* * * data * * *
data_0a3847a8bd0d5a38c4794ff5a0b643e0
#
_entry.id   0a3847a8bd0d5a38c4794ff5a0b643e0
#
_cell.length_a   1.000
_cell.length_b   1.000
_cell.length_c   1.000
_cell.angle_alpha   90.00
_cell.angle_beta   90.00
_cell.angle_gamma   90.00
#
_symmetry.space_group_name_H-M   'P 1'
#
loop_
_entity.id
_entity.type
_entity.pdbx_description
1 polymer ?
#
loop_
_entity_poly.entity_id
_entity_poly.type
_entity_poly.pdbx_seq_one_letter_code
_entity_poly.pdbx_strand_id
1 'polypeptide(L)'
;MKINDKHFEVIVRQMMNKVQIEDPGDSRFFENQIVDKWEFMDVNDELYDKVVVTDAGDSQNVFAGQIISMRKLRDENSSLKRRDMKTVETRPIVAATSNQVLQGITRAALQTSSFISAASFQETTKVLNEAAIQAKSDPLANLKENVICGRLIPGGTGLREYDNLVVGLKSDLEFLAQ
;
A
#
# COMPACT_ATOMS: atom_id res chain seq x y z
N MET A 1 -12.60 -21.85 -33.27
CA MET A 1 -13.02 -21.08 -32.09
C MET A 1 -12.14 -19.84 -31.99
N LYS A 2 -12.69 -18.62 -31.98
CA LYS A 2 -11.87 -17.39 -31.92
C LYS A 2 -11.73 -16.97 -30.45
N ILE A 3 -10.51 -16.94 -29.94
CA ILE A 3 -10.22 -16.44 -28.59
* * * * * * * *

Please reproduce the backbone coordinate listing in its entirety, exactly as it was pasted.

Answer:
data_0a3847a8bd0d5a38c4794ff5a0b643e0
#
_entry.id   0a3847a8bd0d5a38c4794ff5a0b643e0
#
_cell.length_a   1.000
_cell.length_b   1.000
_cell.length_c   1.000
_cell.angle_alpha   90.00
_cell.angle_beta   90.00
_cell.angle_gamma   90.00
#
_symmetry.space_group_name_H-M   'P 1'
#
loop_
_entity.id
_entity.type
_entity.pdbx_description
1 polymer ?
#
loop_
_entity_poly.entity_id
_entity_poly.type
_entity_poly.pdbx_seq_one_letter_code
_entity_poly.pdbx_strand_id
1 'polypeptide(L)'
;MKINDKHFEVIVRQMMNKVQIEDPGDSRFFENQIVDKWEFMDVNDELYDKVVVTDAGDSQNVFAGQIISMRKLRDENSSLKRRDMKTVETRPIVAATSNQVLQGITRAALQTSSFISAASFQETTKVLNEAAIQAKSDPLANLKENVICGRLIPGGTGLREYDNLVVGLKSDLEFLAQ
;
A
#
# COMPACT_ATOMS: atom_id res chain seq x y z
N MET A 1 -12.60 -21.85 -33.27
CA MET A 1 -13.02 -21.08 -32.09
C MET A 1 -12.14 -19.84 -31.99
N LYS A 2 -12.69 -18.62 -31.98
CA LYS A 2 -11.87 -17.39 -31.92
C LYS A 2 -11.73 -16.97 -30.45
N ILE A 3 -10.51 -16.94 -29.94
CA ILE A 3 -10.22 -16.44 -28.59